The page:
CHARLOTTE, NC - University disciplinary proceedings regarding student misconduct must provide due process safeguards, say more than 60 scholars, education rights attorneys, and advocacy organizations in a new statement, released today by the National Coalition For Men Carolinas (NCFMC). The statement also calls for university students who are facing a disciplinary proceeding where a suspension is at stake to be properly provided due process rights as K-12 students currently enjoy under state law.
The “Statement in Support of Due Process Safeguards for North Carolina University Students,” urges the General Assembly to take up this issue and help provide due process rights for students attending a state public university. As justification for why due process legislation is needed in, the statement cites a recent report by the Foundation for Individual Rights (FIRE) which showed:
Nearly three quarters (73.6%) of America’s top 53 universities do not guarantee students that they will be presumed innocent until proven guilty.
Only slightly more than half of schools (52.8%) require that fact-finders—the institution’s version of judge and/or jury—be impartial.
Fewer than one third of institutions (30.2%) guarantee a meaningful hearing, where each party may see and hear the evidence being presented to fact-finders by the opposing party.
FIRE included the state’s flagship public institution, the University of Carolina at Chapel Hill, in its report. UNC-Chapel Hill rated zero out of a possible two points for due process protections related to:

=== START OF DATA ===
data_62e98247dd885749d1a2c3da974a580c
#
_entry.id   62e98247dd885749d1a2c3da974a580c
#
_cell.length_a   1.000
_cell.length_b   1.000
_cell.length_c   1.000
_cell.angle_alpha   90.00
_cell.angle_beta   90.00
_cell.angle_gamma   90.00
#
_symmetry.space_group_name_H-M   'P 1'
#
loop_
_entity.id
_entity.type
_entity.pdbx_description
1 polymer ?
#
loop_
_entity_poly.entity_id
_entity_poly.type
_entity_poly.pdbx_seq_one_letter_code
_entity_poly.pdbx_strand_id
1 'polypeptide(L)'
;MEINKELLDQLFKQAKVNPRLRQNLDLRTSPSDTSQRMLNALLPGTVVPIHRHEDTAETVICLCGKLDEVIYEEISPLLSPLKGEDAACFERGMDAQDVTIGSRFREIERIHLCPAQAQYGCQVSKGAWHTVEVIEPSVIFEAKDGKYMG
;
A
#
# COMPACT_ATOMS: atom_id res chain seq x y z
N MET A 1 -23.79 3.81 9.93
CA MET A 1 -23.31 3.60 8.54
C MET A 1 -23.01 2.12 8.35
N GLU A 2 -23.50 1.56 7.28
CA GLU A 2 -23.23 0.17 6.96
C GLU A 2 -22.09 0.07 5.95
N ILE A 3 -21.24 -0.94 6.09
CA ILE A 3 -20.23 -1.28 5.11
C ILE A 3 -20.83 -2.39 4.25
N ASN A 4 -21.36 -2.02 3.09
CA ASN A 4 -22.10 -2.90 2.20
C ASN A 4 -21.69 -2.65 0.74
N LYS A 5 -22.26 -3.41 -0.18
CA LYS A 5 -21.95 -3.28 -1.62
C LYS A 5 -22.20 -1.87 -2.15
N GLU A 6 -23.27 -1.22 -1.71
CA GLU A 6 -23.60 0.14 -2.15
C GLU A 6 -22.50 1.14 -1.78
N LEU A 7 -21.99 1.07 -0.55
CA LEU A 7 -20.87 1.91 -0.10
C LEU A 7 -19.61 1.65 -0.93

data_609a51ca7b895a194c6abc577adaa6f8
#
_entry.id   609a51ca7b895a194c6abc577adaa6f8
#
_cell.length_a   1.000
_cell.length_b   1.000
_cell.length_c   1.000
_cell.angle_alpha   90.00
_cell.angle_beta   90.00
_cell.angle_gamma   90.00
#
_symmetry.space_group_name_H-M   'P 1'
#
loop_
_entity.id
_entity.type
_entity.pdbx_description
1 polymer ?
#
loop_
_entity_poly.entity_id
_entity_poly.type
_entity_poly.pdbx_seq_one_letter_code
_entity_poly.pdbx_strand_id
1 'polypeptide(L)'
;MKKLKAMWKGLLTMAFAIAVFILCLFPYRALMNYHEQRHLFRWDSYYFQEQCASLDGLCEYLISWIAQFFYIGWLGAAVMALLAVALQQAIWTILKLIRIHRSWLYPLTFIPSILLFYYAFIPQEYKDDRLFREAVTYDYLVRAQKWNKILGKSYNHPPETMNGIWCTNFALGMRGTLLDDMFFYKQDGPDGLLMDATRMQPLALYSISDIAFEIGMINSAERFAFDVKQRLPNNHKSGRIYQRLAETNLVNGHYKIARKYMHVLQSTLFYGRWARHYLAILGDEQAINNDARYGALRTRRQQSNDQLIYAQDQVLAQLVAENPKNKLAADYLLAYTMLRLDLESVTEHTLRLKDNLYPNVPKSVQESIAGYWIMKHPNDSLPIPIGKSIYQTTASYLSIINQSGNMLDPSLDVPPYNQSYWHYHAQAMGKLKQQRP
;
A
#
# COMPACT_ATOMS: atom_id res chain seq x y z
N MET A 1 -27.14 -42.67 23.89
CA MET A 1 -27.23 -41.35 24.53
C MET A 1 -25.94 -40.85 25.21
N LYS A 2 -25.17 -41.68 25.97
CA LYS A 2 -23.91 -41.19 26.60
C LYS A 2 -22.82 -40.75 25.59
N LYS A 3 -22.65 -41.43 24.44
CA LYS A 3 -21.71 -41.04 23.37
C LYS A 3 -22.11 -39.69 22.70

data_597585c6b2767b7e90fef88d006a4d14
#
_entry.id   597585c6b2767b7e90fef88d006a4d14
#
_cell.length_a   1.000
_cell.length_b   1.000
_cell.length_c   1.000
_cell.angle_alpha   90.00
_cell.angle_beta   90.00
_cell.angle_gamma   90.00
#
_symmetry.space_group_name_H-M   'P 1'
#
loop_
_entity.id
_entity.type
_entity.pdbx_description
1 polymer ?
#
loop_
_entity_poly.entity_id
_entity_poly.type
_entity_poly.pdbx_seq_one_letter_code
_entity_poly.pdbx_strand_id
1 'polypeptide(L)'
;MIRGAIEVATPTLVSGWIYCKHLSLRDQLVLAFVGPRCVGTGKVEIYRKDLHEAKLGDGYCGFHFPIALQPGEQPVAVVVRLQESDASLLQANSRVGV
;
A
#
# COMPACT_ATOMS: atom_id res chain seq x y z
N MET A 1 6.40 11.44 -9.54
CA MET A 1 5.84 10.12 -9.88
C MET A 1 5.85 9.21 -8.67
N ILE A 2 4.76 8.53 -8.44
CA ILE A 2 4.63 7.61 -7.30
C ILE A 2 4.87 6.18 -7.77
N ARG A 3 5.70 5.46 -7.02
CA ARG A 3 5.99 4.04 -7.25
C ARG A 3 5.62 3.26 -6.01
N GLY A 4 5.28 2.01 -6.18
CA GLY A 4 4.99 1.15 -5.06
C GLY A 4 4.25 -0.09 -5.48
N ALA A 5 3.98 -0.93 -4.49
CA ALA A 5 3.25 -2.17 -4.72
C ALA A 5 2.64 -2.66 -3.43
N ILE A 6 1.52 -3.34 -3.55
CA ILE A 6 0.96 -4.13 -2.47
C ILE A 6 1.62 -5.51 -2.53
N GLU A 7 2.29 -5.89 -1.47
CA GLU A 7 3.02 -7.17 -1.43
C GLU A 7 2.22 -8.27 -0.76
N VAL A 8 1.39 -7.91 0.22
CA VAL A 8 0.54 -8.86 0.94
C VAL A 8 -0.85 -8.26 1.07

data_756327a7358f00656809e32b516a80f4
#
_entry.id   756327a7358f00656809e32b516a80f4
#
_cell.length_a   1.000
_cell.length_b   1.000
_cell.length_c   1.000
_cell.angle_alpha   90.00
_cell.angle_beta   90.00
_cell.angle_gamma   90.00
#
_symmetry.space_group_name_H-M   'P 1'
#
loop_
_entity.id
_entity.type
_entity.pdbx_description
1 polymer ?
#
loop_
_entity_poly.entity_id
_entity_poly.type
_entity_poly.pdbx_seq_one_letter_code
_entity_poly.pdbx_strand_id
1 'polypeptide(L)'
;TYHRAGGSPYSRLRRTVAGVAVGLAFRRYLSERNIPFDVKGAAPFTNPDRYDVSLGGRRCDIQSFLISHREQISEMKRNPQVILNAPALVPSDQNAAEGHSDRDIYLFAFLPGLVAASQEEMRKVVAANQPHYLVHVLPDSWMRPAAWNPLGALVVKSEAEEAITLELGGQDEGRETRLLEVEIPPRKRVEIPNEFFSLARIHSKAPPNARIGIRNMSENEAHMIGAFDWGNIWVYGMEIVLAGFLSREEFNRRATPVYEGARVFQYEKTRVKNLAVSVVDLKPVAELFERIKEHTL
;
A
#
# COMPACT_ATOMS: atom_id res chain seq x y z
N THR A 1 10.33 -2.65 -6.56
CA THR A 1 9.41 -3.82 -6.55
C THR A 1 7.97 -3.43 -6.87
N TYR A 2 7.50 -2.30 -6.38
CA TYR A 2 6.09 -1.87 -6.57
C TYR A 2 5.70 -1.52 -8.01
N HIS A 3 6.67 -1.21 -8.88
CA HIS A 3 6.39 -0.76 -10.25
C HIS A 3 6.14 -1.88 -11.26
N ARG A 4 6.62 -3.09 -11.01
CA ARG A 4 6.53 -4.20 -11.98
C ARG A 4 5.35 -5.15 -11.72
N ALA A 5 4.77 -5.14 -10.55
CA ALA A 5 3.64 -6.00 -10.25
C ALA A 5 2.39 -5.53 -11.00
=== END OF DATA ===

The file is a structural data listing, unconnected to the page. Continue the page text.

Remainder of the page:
A clearly stated presumption of innocence – 0 points for UNC-CH
Timely & adequate written notice of allegations - 0 points for UNC-CH
Adequate time to prepare for a hearing - 0 points for UNC-CH
Requirement that disciplinary findings leading to expulsion be agreed upon by a unanimous panel or determined by clear and convincing evidence – 0 points for UNC-CH
“NCFMC hears from students that due process rights such as having witnesses speak on their behalf, exculpatory evidence being presented or having the ability to face and question your accuser are routinely denied to the accused student” stated NCFMC President Gregory Josefchuk. “Equally troubling is that, with young lives hanging in the balance, constitutional protections of equal treatment and due process are not being provided by UNC institutions.”
The statement highlights why the General Assembly’s approaching crossover deadline of May 9th provides urgency to the signatory’s plea for action. “House Bill 305 and its companion bill Senate Bill 360 were introduced a month ago with strong support but have yet to be moved to committee for a hearing.” Josefchuk said. “Families are contacting our office asking why these bills haven’t been enacted into law and we tell them to call their legislator and ask them”.
“Due process safeguards need to be available to citizens in North Carolina and at all times.” Josefchuk stated. “We must strongly protect against impugning this fundamental right. The time for legislative action and leadership is right now”
 FIRE Spotlight on Due Process 2018